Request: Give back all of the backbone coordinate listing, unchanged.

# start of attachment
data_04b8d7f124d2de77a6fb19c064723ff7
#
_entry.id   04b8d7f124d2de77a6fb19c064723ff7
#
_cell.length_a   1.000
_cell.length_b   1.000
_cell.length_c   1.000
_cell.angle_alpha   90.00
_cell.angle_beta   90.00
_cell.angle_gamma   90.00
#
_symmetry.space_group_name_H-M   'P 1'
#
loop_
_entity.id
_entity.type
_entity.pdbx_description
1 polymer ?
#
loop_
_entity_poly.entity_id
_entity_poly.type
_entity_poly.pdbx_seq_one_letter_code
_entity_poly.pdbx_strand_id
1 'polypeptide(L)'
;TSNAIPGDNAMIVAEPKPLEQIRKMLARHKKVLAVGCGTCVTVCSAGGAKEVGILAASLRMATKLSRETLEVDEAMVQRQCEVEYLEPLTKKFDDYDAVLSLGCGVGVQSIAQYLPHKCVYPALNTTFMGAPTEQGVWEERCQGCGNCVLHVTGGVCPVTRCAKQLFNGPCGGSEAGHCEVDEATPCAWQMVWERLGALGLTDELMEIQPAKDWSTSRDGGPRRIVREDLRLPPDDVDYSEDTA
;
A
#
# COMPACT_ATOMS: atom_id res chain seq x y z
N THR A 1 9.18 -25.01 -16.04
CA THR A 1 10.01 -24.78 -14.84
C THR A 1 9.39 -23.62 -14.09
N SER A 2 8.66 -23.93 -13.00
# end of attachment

data_04b8d7f124d2de77a6fb19c064723ff7
#
_entry.id   04b8d7f124d2de77a6fb19c064723ff7
#
_cell.length_a   1.000
_cell.length_b   1.000
_cell.length_c   1.000
_cell.angle_alpha   90.00
_cell.angle_beta   90.00
_cell.angle_gamma   90.00
#
_symmetry.space_group_name_H-M   'P 1'
#
loop_
_entity.id
_entity.type
_entity.pdbx_description
1 polymer ?
#
loop_
_entity_poly.entity_id
_entity_poly.type
_entity_poly.pdbx_seq_one_letter_code
_entity_poly.pdbx_strand_id
1 'polypeptide(L)'
;TSNAIPGDNAMIVAEPKPLEQIRKMLARHKKVLAVGCGTCVTVCSAGGAKEVGILAASLRMATKLSRETLEVDEAMVQRQCEVEYLEPLTKKFDDYDAVLSLGCGVGVQSIAQYLPHKCVYPALNTTFMGAPTEQGVWEERCQGCGNCVLHVTGGVCPVTRCAKQLFNGPCGGSEAGHCEVDEATPCAWQMVWERLGALGLTDELMEIQPAKDWSTSRDGGPRRIVREDLRLPPDDVDYSEDTA
;
A
#
# COMPACT_ATOMS: atom_id res chain seq x y z
N THR A 1 9.18 -25.01 -16.04
CA THR A 1 10.01 -24.78 -14.84
C THR A 1 9.39 -23.62 -14.09
N SER A 2 8.66 -23.93 -13.00